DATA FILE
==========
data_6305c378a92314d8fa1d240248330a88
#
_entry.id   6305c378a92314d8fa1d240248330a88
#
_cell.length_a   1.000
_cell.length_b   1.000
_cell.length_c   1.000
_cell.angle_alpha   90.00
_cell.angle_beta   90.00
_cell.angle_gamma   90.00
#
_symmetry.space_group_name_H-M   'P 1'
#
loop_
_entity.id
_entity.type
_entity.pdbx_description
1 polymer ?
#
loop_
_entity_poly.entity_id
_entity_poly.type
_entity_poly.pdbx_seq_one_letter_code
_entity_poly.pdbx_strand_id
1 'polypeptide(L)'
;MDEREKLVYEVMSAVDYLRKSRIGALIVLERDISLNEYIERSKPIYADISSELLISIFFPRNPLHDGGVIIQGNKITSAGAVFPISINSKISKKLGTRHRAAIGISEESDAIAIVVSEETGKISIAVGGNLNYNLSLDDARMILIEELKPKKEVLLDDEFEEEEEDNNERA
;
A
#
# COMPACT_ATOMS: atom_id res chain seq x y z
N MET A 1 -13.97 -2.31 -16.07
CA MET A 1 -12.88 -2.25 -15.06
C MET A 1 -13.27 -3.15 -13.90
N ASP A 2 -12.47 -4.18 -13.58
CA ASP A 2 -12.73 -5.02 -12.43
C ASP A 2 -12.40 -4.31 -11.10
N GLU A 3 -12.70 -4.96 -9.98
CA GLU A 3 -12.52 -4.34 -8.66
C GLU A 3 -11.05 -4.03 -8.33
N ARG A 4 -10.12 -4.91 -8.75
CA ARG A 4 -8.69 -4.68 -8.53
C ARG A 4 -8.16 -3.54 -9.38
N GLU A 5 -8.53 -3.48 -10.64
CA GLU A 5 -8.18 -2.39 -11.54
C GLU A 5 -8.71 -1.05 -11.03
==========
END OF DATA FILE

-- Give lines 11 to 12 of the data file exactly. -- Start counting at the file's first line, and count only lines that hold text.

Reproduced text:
#
_symmetry.space_group_name_H-M   'P 1'